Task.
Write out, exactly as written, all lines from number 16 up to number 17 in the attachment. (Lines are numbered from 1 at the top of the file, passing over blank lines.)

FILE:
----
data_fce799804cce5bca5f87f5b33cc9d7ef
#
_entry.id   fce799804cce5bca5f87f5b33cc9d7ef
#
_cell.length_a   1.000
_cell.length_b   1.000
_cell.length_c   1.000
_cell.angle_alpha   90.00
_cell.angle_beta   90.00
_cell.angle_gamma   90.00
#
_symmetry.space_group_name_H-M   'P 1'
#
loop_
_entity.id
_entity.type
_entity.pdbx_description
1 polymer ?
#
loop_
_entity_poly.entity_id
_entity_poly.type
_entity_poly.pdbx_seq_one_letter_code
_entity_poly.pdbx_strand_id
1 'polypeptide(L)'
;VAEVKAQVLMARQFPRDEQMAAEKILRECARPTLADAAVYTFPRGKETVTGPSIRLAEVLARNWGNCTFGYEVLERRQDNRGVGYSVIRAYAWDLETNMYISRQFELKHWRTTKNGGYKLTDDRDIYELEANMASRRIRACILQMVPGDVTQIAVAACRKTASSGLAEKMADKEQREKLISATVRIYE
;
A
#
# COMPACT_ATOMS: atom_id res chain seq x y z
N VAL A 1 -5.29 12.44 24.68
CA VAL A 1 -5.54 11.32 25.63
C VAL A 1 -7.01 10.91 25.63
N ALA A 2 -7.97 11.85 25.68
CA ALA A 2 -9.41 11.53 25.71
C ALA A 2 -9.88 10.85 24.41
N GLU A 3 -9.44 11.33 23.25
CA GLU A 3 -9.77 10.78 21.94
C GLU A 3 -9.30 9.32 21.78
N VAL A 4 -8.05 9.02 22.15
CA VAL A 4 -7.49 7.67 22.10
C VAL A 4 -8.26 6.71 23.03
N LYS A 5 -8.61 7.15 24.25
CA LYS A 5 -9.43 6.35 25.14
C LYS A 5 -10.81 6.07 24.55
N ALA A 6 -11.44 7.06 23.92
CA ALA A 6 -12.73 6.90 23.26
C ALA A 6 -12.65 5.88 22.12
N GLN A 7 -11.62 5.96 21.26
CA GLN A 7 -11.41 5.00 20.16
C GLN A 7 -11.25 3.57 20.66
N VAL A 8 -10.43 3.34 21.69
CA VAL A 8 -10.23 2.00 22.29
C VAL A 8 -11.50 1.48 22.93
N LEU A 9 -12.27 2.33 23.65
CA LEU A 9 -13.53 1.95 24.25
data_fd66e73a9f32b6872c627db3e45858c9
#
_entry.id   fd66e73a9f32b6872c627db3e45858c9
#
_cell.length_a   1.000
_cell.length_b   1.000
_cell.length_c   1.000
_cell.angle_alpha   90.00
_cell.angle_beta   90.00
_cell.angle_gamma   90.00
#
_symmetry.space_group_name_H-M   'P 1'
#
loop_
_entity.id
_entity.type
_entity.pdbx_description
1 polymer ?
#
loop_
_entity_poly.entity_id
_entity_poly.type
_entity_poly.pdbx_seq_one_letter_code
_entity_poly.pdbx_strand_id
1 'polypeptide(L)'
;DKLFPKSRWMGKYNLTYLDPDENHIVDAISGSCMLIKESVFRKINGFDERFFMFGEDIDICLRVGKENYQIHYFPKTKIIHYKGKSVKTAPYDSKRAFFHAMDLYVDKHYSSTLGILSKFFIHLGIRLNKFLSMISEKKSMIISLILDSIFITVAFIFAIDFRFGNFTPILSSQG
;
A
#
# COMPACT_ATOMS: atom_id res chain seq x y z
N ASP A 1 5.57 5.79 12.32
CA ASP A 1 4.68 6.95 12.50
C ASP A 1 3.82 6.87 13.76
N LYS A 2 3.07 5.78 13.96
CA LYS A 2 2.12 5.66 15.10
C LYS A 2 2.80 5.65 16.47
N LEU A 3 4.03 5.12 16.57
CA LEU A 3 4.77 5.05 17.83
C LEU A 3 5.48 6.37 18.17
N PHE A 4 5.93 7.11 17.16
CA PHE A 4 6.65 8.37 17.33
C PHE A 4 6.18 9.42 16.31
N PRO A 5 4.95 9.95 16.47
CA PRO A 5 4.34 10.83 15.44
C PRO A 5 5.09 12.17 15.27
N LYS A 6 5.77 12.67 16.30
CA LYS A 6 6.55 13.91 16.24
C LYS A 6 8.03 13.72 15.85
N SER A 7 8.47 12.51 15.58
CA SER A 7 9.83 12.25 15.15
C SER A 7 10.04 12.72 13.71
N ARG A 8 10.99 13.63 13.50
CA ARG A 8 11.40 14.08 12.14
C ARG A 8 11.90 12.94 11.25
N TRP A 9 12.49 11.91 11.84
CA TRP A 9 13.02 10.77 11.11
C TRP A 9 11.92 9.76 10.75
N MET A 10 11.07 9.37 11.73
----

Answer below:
_entity.type
_entity.pdbx_description